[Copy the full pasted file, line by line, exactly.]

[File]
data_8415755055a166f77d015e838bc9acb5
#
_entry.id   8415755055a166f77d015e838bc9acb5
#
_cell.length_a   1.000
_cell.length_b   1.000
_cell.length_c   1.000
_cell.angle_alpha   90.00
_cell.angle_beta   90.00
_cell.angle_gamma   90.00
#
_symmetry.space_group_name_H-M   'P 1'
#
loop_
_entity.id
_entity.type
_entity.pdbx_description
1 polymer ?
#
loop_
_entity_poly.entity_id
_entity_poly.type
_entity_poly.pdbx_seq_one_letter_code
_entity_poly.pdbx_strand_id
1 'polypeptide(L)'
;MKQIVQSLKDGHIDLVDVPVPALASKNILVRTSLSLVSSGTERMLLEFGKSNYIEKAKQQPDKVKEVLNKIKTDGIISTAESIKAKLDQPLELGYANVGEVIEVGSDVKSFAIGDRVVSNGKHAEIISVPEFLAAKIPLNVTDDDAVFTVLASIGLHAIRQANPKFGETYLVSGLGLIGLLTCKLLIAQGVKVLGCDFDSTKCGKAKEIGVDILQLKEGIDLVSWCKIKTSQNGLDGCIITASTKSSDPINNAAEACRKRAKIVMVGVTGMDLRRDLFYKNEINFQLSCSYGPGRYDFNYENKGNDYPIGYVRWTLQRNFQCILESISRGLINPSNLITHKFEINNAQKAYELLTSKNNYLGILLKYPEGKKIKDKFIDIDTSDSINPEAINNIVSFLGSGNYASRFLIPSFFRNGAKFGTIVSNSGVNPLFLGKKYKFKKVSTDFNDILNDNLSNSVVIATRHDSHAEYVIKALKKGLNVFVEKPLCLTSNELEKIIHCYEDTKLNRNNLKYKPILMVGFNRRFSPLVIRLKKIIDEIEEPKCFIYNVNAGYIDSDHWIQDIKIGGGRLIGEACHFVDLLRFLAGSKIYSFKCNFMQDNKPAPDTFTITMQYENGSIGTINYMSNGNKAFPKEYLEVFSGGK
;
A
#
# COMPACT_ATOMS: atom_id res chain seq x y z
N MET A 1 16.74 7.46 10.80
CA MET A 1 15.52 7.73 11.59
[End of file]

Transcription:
data_8415755055a166f77d015e838bc9acb5
#
_entry.id   8415755055a166f77d015e838bc9acb5
#
_cell.length_a   1.000
_cell.length_b   1.000
_cell.length_c   1.000
_cell.angle_alpha   90.00
_cell.angle_beta   90.00
_cell.angle_gamma   90.00
#
_symmetry.space_group_name_H-M   'P 1'
#
loop_
_entity.id
_entity.type
_entity.pdbx_description
1 polymer ?
#
loop_
_entity_poly.entity_id
_entity_poly.type
_entity_poly.pdbx_seq_one_letter_code
_entity_poly.pdbx_strand_id
1 'polypeptide(L)'
;MKQIVQSLKDGHIDLVDVPVPALASKNILVRTSLSLVSSGTERMLLEFGKSNYIEKAKQQPDKVKEVLNKIKTDGIISTAESIKAKLDQPLELGYANVGEVIEVGSDVKSFAIGDRVVSNGKHAEIISVPEFLAAKIPLNVTDDDAVFTVLASIGLHAIRQANPKFGETYLVSGLGLIGLLTCKLLIAQGVKVLGCDFDSTKCGKAKEIGVDILQLKEGIDLVSWCKIKTSQNGLDGCIITASTKSSDPINNAAEACRKRAKIVMVGVTGMDLRRDLFYKNEINFQLSCSYGPGRYDFNYENKGNDYPIGYVRWTLQRNFQCILESISRGLINPSNLITHKFEINNAQKAYELLTSKNNYLGILLKYPEGKKIKDKFIDIDTSDSINPEAINNIVSFLGSGNYASRFLIPSFFRNGAKFGTIVSNSGVNPLFLGKKYKFKKVSTDFNDILNDNLSNSVVIATRHDSHAEYVIKALKKGLNVFVEKPLCLTSNELEKIIHCYEDTKLNRNNLKYKPILMVGFNRRFSPLVIRLKKIIDEIEEPKCFIYNVNAGYIDSDHWIQDIKIGGGRLIGEACHFVDLLRFLAGSKIYSFKCNFMQDNKPAPDTFTITMQYENGSIGTINYMSNGNKAFPKEYLEVFSGGK
;
A
#
# COMPACT_ATOMS: atom_id res chain seq x y z
N MET A 1 16.74 7.46 10.80
CA MET A 1 15.52 7.73 11.59